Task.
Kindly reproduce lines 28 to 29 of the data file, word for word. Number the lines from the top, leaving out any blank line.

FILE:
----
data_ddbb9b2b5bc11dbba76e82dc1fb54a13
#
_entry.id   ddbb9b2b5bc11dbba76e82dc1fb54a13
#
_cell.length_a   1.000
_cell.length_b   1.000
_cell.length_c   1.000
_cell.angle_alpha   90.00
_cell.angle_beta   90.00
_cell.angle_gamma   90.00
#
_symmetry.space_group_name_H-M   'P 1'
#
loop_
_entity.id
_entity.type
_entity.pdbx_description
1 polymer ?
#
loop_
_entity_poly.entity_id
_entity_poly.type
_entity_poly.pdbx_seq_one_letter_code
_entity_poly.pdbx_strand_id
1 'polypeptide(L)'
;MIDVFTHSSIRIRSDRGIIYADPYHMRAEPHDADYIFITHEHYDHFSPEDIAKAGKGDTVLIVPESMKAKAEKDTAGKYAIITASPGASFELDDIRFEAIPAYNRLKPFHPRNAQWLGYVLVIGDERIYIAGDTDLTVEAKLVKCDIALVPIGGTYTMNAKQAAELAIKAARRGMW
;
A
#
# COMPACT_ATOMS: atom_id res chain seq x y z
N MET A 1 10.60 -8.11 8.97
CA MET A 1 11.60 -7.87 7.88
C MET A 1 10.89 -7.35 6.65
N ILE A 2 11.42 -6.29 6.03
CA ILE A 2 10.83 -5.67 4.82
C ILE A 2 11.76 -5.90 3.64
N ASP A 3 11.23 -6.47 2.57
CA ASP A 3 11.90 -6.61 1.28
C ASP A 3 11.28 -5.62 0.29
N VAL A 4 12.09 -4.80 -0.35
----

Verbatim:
A
#